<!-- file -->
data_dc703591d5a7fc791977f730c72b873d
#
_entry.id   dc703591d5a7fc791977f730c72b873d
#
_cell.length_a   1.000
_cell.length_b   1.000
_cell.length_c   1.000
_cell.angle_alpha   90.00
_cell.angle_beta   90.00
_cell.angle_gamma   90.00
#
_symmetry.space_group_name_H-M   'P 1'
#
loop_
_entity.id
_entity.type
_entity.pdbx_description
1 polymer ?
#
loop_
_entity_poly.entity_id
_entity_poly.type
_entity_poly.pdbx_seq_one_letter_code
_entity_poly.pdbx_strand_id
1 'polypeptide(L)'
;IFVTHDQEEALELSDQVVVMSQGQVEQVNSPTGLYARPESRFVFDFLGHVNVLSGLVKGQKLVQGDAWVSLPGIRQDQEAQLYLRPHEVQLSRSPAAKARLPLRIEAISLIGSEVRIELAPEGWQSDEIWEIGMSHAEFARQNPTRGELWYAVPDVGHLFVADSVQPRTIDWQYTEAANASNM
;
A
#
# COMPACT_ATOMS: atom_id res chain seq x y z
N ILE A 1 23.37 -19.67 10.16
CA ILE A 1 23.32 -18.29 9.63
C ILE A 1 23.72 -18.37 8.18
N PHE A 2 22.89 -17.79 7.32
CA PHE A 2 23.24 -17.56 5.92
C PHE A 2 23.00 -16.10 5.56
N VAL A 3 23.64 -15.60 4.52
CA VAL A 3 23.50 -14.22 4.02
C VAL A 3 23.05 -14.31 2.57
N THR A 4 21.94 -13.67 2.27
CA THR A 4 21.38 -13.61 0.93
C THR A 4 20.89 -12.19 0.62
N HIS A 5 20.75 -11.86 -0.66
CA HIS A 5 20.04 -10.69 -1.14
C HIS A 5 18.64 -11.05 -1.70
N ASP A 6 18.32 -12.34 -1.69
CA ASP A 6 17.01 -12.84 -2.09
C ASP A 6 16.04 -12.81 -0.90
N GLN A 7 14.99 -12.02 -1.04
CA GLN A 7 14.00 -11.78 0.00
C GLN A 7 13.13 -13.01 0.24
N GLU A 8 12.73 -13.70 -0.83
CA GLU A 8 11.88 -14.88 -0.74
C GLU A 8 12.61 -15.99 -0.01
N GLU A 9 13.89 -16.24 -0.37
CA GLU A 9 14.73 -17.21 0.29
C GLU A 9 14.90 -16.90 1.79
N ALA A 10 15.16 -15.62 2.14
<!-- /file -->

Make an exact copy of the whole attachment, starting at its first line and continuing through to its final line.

data_dc703591d5a7fc791977f730c72b873d
#
_entry.id   dc703591d5a7fc791977f730c72b873d
#
_cell.length_a   1.000
_cell.length_b   1.000
_cell.length_c   1.000
_cell.angle_alpha   90.00
_cell.angle_beta   90.00
_cell.angle_gamma   90.00
#
_symmetry.space_group_name_H-M   'P 1'
#
loop_
_entity.id
_entity.type
_entity.pdbx_description
1 polymer ?
#
loop_
_entity_poly.entity_id
_entity_poly.type
_entity_poly.pdbx_seq_one_letter_code
_entity_poly.pdbx_strand_id
1 'polypeptide(L)'
;IFVTHDQEEALELSDQVVVMSQGQVEQVNSPTGLYARPESRFVFDFLGHVNVLSGLVKGQKLVQGDAWVSLPGIRQDQEAQLYLRPHEVQLSRSPAAKARLPLRIEAISLIGSEVRIELAPEGWQSDEIWEIGMSHAEFARQNPTRGELWYAVPDVGHLFVADSVQPRTIDWQYTEAANASNM
;
A
#
# COMPACT_ATOMS: atom_id res chain seq x y z
N ILE A 1 23.37 -19.67 10.16
CA ILE A 1 23.32 -18.29 9.63
C ILE A 1 23.72 -18.37 8.18
N PHE A 2 22.89 -17.79 7.32
CA PHE A 2 23.24 -17.56 5.92
C PHE A 2 23.00 -16.10 5.56
N VAL A 3 23.64 -15.60 4.52
CA VAL A 3 23.50 -14.22 4.02
C VAL A 3 23.05 -14.31 2.57
N THR A 4 21.94 -13.67 2.27
CA THR A 4 21.38 -13.61 0.93
C THR A 4 20.89 -12.19 0.62
N HIS A 5 20.75 -11.86 -0.66
CA HIS A 5 20.04 -10.69 -1.14
C HIS A 5 18.64 -11.05 -1.70
N ASP A 6 18.32 -12.34 -1.69
CA ASP A 6 17.01 -12.84 -2.09
C ASP A 6 16.04 -12.81 -0.90
N GLN A 7 14.99 -12.02 -1.04
CA GLN A 7 14.00 -11.78 0.00
C GLN A 7 13.13 -13.01 0.24
N GLU A 8 12.73 -13.70 -0.83
CA GLU A 8 11.88 -14.88 -0.74
C GLU A 8 12.61 -15.99 -0.01
N GLU A 9 13.89 -16.24 -0.37
CA GLU A 9 14.73 -17.21 0.29
C GLU A 9 14.90 -16.90 1.79
N ALA A 10 15.16 -15.62 2.14